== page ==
Dec 132016

Earlier this Fall, I hurt my shoulder and elbow. Right shoulder, right elbow, and yes, I’m right handed. In the worst weeks, I couldn’t find a comfortable way to sit for more than a half hour or so and could barely hold a book to read. Writing by hand for more than 20 minutes was basically signing up for night-long pain, sitting at a computer for more a five or ten minutes was worse. Healing has been painfully slow.

So what do you do when your work and a great deal of your leisure involves reading, writing or sitting still to watch something and suddenly all of those things become competitors for pain-free time in a zero-sum game?

That’s the unexpected experiment I’ve been running chez moi since September. Here’s what I’ve learned.

Work plays trump cards. When I have a stack of papers, all available handwriting time is spent there. Same goes for keyboard time: when assignment sheets or grade entry or email has to be done, nothing else is done at my computer.

My iPad has served as a lifeline to my non-work, digital worlds because I could use it without aggravating my injury. So in the past few months, I’ve had to discover how to make an iPad do real work for me in a way I’d never had to make it do before. Living on an iPad (as opposed to just using one casually on the couch) is not just a device switch though. It demands a different state of mind. I love the physical realities of interacting with iOS, but the virtual realities on the other side of the glass slab are like trying to talk to someone who likes Bill Compton or polka. You can understand the words but not the spirit behind the thing. I want a file system (DevonThink to Go helps with that) and RTF (Devon again, sortof), but I miss Nisus Pro and Tinderbox, both staples of my virtual life. (So many of TBX’s map, outline, text and link functions seem perfect for the iPad’s direct interaction that its absence is a bit haunting.)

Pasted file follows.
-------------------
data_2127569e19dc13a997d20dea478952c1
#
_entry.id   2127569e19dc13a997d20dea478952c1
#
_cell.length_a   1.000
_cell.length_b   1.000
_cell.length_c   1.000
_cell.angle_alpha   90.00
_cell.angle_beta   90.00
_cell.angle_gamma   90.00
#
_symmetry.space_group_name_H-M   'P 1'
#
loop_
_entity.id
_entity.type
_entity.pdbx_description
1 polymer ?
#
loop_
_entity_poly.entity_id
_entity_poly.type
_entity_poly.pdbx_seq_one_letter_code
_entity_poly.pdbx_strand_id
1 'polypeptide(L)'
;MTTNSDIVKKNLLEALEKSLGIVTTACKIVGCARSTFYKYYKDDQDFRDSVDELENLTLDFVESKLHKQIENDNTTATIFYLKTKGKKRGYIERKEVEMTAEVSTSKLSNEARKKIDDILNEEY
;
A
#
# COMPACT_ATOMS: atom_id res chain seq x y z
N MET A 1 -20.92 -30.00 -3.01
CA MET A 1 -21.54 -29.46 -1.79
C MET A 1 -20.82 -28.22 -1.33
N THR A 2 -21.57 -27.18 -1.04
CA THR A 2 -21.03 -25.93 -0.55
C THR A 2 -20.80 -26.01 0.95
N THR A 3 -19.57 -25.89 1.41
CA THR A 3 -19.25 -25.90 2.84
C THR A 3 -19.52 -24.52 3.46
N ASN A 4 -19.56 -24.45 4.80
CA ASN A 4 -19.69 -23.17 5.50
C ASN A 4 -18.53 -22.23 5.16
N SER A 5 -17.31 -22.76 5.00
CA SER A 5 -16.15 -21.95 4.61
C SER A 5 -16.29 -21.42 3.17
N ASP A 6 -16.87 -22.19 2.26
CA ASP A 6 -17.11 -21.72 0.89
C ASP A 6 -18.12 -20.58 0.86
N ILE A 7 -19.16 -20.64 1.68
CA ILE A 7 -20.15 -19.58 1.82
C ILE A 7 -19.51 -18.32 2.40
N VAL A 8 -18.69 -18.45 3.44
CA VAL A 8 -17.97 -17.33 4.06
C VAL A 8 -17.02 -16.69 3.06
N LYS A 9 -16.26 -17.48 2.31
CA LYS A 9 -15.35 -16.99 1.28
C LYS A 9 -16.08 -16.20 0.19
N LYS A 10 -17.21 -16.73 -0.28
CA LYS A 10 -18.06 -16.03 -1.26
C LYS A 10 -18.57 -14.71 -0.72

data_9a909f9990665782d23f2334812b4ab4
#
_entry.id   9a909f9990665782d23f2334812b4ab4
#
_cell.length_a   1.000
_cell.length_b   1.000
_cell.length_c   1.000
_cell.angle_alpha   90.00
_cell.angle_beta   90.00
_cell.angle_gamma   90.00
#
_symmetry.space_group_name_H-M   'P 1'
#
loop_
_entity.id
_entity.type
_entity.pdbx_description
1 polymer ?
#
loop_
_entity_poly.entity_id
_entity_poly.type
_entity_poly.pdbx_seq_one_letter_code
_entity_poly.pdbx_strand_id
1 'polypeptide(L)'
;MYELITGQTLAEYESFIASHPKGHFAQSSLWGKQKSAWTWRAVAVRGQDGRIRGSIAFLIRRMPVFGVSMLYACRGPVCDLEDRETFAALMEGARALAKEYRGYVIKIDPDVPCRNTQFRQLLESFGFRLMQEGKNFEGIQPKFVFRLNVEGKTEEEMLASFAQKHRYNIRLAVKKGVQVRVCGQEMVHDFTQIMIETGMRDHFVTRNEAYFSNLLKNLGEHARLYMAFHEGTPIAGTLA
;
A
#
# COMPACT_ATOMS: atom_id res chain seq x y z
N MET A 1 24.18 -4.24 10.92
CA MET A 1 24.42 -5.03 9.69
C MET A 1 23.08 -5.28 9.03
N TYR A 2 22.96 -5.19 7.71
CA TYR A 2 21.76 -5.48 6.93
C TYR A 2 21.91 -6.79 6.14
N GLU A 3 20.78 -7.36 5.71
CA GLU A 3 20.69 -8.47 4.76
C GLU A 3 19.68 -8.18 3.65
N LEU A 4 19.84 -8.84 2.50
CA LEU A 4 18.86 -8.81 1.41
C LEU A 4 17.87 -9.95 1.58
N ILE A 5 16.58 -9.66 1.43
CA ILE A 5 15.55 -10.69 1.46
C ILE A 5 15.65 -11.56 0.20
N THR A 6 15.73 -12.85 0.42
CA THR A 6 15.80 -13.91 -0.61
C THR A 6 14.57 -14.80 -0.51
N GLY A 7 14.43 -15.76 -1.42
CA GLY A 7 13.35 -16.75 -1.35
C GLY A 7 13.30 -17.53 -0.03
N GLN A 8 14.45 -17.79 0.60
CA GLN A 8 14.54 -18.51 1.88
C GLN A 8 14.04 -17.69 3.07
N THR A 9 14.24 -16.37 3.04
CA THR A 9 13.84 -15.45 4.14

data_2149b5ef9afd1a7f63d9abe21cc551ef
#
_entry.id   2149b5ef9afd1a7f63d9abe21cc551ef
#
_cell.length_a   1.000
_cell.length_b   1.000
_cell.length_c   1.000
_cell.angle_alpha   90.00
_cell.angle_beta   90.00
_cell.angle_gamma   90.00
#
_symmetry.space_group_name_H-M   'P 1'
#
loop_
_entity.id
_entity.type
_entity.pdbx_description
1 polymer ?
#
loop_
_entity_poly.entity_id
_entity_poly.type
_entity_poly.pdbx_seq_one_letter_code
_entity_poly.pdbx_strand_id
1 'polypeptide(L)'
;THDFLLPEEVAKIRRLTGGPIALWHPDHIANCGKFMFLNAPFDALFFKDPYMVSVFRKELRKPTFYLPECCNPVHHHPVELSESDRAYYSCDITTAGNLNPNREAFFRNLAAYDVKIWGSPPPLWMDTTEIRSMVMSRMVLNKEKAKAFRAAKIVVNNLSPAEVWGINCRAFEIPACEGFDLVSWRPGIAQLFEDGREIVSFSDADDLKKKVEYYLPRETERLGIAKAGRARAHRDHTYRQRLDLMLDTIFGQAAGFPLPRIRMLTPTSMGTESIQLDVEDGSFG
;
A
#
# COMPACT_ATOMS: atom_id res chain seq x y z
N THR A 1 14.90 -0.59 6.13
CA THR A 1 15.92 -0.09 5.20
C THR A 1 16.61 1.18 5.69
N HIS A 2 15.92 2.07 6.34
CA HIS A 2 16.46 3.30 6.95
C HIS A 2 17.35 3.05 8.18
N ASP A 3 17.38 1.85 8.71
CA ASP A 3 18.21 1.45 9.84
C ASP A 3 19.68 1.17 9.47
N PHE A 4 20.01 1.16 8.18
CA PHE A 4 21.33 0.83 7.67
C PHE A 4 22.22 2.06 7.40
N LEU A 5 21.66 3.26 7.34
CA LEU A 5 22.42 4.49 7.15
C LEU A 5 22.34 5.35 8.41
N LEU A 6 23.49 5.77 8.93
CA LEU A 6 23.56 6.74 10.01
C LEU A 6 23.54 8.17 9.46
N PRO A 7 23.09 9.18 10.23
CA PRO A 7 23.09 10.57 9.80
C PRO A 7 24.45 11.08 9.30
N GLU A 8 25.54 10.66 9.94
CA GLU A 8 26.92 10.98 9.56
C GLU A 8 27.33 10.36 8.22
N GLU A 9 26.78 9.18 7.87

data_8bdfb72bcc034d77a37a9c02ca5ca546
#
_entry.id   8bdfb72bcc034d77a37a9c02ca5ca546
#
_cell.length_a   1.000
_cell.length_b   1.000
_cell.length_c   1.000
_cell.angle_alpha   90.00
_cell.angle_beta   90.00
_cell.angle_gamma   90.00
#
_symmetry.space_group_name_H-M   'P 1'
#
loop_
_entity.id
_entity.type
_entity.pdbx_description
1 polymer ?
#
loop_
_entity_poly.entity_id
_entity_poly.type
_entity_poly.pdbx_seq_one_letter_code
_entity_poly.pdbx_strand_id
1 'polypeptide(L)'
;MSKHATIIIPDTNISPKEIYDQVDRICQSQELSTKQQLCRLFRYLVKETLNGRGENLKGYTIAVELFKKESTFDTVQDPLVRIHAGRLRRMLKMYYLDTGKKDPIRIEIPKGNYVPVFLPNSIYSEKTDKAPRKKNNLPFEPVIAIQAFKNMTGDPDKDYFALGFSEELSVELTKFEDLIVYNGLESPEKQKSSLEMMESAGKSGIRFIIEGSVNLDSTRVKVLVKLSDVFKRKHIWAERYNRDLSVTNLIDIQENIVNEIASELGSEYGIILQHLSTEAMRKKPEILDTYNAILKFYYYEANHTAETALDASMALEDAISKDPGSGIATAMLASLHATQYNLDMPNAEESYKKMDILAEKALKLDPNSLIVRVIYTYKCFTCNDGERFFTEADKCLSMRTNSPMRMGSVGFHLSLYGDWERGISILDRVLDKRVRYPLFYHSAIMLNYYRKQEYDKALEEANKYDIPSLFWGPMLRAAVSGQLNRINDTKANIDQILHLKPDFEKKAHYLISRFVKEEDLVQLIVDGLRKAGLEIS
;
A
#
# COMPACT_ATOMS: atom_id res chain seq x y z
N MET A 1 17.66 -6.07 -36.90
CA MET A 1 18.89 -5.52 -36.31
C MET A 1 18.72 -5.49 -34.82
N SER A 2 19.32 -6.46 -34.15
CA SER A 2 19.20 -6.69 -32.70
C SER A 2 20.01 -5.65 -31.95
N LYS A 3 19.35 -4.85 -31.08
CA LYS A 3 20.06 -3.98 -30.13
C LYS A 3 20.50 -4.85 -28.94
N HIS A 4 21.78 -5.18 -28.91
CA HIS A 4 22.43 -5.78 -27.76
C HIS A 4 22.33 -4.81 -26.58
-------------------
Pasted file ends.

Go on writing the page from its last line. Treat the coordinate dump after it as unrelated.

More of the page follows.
And blogging? It turns out that I love the wordpress web interface. I open it on my desktop and I start writing. Open the mobile version and the various iOS stand-ins I’ve tried and, nothing. Maybe it’s the loosey-goosey feel of things without a keyboard, or perhaps the absent file system. Whatever the reason I’m still trying to adjust to the dashboard on iOS.

So what is the point of all this rambling?

As virtual as I am day-to-day, as digital as my work has become, I’m a bodied creature. Physical states matter.

I don’t think I’d taken that into account before quite the way I have done recently.

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